A group of scientists in the north-east of England have won an award for their work with artificial intelligence.
The award-winning robot was built at Sunderland
The University of Sunderland team beat off competition from around the world to win the British Computer Society's Machine Intelligence Award.
The judges, at a conference in Cambridge, said they were impressed with the team's demonstration of a visually and verbally guided robot.
The award is all the more rewarding for the team as very strict guidelines were set down to establish to what extent the robots represented a genuine advance in artificial intelligence.
The team, led by Professor Stefan Wermter, focused on the practical use of visual recognition and navigation, which is perceived as difficult when working on machine intelligence.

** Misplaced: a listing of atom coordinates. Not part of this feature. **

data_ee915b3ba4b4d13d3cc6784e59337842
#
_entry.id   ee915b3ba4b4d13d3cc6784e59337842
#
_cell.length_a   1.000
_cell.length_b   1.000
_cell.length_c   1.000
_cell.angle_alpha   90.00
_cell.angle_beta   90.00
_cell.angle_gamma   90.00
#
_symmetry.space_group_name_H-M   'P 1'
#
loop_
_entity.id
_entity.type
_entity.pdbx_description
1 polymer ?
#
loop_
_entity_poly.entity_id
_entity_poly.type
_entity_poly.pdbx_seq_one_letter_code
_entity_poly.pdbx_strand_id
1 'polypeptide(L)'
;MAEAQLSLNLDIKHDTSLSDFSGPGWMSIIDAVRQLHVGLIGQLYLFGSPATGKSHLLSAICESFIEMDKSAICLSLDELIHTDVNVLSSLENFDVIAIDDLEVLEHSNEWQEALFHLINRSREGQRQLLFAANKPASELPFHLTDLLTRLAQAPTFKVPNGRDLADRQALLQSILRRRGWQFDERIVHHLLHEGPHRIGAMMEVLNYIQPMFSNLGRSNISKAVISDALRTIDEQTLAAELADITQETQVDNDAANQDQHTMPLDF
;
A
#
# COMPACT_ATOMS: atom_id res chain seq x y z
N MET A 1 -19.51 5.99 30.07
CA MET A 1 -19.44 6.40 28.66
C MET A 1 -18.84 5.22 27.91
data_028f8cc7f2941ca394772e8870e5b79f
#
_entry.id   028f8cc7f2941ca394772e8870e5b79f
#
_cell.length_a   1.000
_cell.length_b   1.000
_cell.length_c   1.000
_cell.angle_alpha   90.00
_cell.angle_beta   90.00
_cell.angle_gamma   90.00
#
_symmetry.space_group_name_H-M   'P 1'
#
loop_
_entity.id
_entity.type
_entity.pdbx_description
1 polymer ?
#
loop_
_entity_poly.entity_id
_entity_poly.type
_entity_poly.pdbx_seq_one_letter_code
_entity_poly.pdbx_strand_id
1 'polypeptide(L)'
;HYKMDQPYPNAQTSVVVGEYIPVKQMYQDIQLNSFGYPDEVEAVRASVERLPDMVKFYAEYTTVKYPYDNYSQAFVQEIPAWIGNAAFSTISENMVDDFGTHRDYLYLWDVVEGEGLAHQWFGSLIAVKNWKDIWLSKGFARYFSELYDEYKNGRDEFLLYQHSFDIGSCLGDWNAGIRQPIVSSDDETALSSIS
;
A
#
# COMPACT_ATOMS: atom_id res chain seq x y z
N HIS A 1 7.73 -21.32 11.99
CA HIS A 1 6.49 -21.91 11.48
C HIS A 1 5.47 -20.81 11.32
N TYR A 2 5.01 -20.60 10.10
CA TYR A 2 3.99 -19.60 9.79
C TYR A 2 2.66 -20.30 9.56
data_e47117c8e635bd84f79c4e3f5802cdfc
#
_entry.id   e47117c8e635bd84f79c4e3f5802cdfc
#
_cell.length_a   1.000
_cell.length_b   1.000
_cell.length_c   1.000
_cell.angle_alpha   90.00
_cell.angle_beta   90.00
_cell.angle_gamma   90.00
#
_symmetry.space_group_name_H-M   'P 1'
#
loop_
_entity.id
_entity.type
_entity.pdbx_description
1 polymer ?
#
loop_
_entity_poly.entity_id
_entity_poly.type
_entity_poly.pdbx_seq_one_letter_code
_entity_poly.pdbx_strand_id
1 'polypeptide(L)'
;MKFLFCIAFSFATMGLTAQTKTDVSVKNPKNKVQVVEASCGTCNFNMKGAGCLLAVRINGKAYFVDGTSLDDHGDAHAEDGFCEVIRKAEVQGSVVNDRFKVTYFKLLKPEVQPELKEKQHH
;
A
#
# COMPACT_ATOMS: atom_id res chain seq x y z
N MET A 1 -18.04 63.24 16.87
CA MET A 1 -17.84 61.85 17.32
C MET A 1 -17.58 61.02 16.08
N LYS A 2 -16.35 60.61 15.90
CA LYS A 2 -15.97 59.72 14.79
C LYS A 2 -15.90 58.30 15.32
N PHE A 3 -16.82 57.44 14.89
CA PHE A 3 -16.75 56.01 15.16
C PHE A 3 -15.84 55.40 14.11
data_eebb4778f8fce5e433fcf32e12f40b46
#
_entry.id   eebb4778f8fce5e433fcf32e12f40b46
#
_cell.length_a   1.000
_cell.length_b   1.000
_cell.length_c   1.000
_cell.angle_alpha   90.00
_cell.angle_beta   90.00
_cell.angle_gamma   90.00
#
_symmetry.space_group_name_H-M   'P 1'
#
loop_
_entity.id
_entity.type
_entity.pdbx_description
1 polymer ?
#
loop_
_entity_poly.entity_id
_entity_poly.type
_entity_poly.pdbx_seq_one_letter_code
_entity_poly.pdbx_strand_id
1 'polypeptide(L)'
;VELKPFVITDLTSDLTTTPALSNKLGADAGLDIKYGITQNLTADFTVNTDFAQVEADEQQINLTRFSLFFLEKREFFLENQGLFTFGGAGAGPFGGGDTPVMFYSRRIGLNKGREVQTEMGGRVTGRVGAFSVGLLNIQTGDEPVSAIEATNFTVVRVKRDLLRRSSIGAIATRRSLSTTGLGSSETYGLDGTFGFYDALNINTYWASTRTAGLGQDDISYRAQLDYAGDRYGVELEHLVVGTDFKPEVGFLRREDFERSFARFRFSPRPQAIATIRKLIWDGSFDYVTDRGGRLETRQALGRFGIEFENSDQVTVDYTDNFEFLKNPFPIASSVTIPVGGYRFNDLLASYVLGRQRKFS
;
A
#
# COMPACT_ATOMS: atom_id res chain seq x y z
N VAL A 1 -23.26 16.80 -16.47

Innovative techniques from neural networks - a network of electronic components designed to mimic the human brain - were integrated into the MIrror-neuron Robot Agent (MIRA) robot.
Professor Wermter said: "We are extremely pleased to have won this award.
"It is recognition for our research, the field of intelligent systems and for the University of Sunderland. The whole team did an excellent job.
"One novel aspect was that the robot was controlled by artificial computational neural networks.
"The robot had been trained through the use of neural networks to approach and grasp an object.
"There are a lot of very restricted industrial robots, but it is important to have ones which can talk, see, grasp, imitate and learn in everyday situations.
"We are working on the next generation of intelligent robots and we believe that learning and neural networks will be a key technology to make them smarter and more robust."
The University's School of Computing and Technology set up one of the country's first Masters degrees in artificial intelligence in 2003.